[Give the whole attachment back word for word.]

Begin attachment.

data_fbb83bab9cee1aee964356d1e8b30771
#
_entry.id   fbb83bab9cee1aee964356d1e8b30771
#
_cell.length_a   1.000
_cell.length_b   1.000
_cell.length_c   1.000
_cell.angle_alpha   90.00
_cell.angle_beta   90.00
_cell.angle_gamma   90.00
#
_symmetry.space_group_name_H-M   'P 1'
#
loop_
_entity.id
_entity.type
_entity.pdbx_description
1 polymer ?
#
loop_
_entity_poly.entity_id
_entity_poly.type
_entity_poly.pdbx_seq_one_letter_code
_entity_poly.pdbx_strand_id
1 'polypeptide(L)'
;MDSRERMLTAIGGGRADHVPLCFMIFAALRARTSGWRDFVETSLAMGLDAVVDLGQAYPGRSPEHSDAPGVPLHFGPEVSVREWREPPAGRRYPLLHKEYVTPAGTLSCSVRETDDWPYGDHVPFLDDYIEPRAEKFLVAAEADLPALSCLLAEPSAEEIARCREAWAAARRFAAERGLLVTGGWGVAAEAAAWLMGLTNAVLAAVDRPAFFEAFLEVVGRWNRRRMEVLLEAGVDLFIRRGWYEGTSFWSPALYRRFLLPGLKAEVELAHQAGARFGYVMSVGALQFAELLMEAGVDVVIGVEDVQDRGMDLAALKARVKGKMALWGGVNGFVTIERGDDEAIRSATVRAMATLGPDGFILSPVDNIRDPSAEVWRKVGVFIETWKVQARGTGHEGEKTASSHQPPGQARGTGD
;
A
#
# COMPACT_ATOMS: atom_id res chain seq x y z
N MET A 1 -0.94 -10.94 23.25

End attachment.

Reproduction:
data_fbb83bab9cee1aee964356d1e8b30771
#
_entry.id   fbb83bab9cee1aee964356d1e8b30771
#
_cell.length_a   1.000
_cell.length_b   1.000
_cell.length_c   1.000
_cell.angle_alpha   90.00
_cell.angle_beta   90.00
_cell.angle_gamma   90.00
#
_symmetry.space_group_name_H-M   'P 1'
#
loop_
_entity.id
_entity.type
_entity.pdbx_description
1 polymer ?
#
loop_
_entity_poly.entity_id
_entity_poly.type
_entity_poly.pdbx_seq_one_letter_code
_entity_poly.pdbx_strand_id
1 'polypeptide(L)'
;MDSRERMLTAIGGGRADHVPLCFMIFAALRARTSGWRDFVETSLAMGLDAVVDLGQAYPGRSPEHSDAPGVPLHFGPEVSVREWREPPAGRRYPLLHKEYVTPAGTLSCSVRETDDWPYGDHVPFLDDYIEPRAEKFLVAAEADLPALSCLLAEPSAEEIARCREAWAAARRFAAERGLLVTGGWGVAAEAAAWLMGLTNAVLAAVDRPAFFEAFLEVVGRWNRRRMEVLLEAGVDLFIRRGWYEGTSFWSPALYRRFLLPGLKAEVELAHQAGARFGYVMSVGALQFAELLMEAGVDVVIGVEDVQDRGMDLAALKARVKGKMALWGGVNGFVTIERGDDEAIRSATVRAMATLGPDGFILSPVDNIRDPSAEVWRKVGVFIETWKVQARGTGHEGEKTASSHQPPGQARGTGD
;
A
#
# COMPACT_ATOMS: atom_id res chain seq x y z
N MET A 1 -0.94 -10.94 23.25